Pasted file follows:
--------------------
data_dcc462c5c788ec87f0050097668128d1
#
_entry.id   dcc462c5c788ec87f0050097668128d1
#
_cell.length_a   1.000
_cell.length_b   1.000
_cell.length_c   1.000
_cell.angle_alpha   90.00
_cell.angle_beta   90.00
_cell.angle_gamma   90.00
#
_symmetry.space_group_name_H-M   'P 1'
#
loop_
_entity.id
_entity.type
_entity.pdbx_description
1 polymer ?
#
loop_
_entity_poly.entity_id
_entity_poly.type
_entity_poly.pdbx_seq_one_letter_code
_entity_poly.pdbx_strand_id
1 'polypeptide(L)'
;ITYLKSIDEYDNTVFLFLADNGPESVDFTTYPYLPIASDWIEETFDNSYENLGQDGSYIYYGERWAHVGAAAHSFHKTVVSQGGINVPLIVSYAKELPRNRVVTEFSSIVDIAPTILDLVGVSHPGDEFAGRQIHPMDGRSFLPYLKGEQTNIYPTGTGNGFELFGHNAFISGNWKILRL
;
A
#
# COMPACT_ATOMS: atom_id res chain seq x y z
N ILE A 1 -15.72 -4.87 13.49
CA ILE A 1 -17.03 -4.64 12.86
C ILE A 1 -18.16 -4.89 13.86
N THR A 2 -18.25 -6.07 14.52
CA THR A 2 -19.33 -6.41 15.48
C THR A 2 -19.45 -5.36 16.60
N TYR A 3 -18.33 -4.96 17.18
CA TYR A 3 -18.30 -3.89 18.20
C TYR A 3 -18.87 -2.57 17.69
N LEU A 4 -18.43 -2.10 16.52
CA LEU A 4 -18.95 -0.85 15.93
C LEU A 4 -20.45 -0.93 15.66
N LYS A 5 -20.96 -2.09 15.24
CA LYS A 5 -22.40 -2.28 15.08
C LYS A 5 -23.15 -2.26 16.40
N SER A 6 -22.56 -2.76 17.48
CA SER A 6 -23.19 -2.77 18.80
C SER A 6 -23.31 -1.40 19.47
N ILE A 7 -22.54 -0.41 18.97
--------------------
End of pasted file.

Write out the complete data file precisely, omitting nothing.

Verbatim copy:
data_dcc462c5c788ec87f0050097668128d1
#
_entry.id   dcc462c5c788ec87f0050097668128d1
#
_cell.length_a   1.000
_cell.length_b   1.000
_cell.length_c   1.000
_cell.angle_alpha   90.00
_cell.angle_beta   90.00
_cell.angle_gamma   90.00
#
_symmetry.space_group_name_H-M   'P 1'
#
loop_
_entity.id
_entity.type
_entity.pdbx_description
1 polymer ?
#
loop_
_entity_poly.entity_id
_entity_poly.type
_entity_poly.pdbx_seq_one_letter_code
_entity_poly.pdbx_strand_id
1 'polypeptide(L)'
;ITYLKSIDEYDNTVFLFLADNGPESVDFTTYPYLPIASDWIEETFDNSYENLGQDGSYIYYGERWAHVGAAAHSFHKTVVSQGGINVPLIVSYAKELPRNRVVTEFSSIVDIAPTILDLVGVSHPGDEFAGRQIHPMDGRSFLPYLKGEQTNIYPTGTGNGFELFGHNAFISGNWKILRL
;
A
#
# COMPACT_ATOMS: atom_id res chain seq x y z
N ILE A 1 -15.72 -4.87 13.49
CA ILE A 1 -17.03 -4.64 12.86
C ILE A 1 -18.16 -4.89 13.86
N THR A 2 -18.25 -6.07 14.52
CA THR A 2 -19.33 -6.41 15.48
C THR A 2 -19.45 -5.36 16.60
N TYR A 3 -18.33 -4.96 17.18
CA TYR A 3 -18.30 -3.89 18.20
C TYR A 3 -18.87 -2.57 17.69
N LEU A 4 -18.43 -2.10 16.52
CA LEU A 4 -18.95 -0.85 15.93
C LEU A 4 -20.45 -0.93 15.66
N LYS A 5 -20.96 -2.09 15.24
CA LYS A 5 -22.40 -2.28 15.08
C LYS A 5 -23.15 -2.26 16.40
N SER A 6 -22.56 -2.76 17.48
CA SER A 6 -23.19 -2.77 18.80
C SER A 6 -23.31 -1.40 19.47
N ILE A 7 -22.54 -0.41 18.97